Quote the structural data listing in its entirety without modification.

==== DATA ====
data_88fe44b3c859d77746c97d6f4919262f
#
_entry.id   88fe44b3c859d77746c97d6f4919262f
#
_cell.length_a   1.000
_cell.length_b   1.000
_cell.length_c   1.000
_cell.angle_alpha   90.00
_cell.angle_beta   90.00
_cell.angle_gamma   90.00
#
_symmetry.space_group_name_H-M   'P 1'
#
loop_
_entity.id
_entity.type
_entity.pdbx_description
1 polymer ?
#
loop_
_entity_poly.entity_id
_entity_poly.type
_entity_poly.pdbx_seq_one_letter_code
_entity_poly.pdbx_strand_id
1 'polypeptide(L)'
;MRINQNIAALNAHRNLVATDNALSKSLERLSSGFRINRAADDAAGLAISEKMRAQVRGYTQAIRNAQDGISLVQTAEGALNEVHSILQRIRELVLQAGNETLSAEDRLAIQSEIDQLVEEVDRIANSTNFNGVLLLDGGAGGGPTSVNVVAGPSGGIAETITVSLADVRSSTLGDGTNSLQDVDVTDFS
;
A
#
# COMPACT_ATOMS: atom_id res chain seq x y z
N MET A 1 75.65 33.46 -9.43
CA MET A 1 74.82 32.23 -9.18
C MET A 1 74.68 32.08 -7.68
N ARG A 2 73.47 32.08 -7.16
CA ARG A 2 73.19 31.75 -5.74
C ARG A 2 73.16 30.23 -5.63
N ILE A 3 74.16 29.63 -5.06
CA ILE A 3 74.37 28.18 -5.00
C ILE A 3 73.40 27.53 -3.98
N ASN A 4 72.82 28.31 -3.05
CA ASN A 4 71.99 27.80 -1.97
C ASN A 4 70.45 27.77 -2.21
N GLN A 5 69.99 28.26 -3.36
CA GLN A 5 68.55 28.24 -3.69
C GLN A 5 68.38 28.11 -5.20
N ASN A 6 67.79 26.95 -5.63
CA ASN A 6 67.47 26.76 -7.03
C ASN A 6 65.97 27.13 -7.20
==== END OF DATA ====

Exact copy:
data_88fe44b3c859d77746c97d6f4919262f
#
_entry.id   88fe44b3c859d77746c97d6f4919262f
#
_cell.length_a   1.000
_cell.length_b   1.000
_cell.length_c   1.000
_cell.angle_alpha   90.00
_cell.angle_beta   90.00
_cell.angle_gamma   90.00
#
_symmetry.space_group_name_H-M   'P 1'
#
loop_
_entity.id
_entity.type
_entity.pdbx_description
1 polymer ?
#
loop_
_entity_poly.entity_id
_entity_poly.type
_entity_poly.pdbx_seq_one_letter_code
_entity_poly.pdbx_strand_id
1 'polypeptide(L)'
;MRINQNIAALNAHRNLVATDNALSKSLERLSSGFRINRAADDAAGLAISEKMRAQVRGYTQAIRNAQDGISLVQTAEGALNEVHSILQRIRELVLQAGNETLSAEDRLAIQSEIDQLVEEVDRIANSTNFNGVLLLDGGAGGGPTSVNVVAGPSGGIAETITVSLADVRSSTLGDGTNSLQDVDVTDFS
;
A
#
# COMPACT_ATOMS: atom_id res chain seq x y z
N MET A 1 75.65 33.46 -9.43
CA MET A 1 74.82 32.23 -9.18
C MET A 1 74.68 32.08 -7.68
N ARG A 2 73.47 32.08 -7.16
CA ARG A 2 73.19 31.75 -5.74
C ARG A 2 73.16 30.23 -5.63
N ILE A 3 74.16 29.63 -5.06
CA ILE A 3 74.37 28.18 -5.00
C ILE A 3 73.40 27.53 -3.98
N ASN A 4 72.82 28.31 -3.05
CA ASN A 4 71.99 27.80 -1.97
C ASN A 4 70.45 27.77 -2.21
N GLN A 5 69.99 28.26 -3.36
CA GLN A 5 68.55 28.24 -3.69
C GLN A 5 68.38 28.11 -5.20
N ASN A 6 67.79 26.95 -5.63
CA ASN A 6 67.47 26.76 -7.03
C ASN A 6 65.97 27.13 -7.20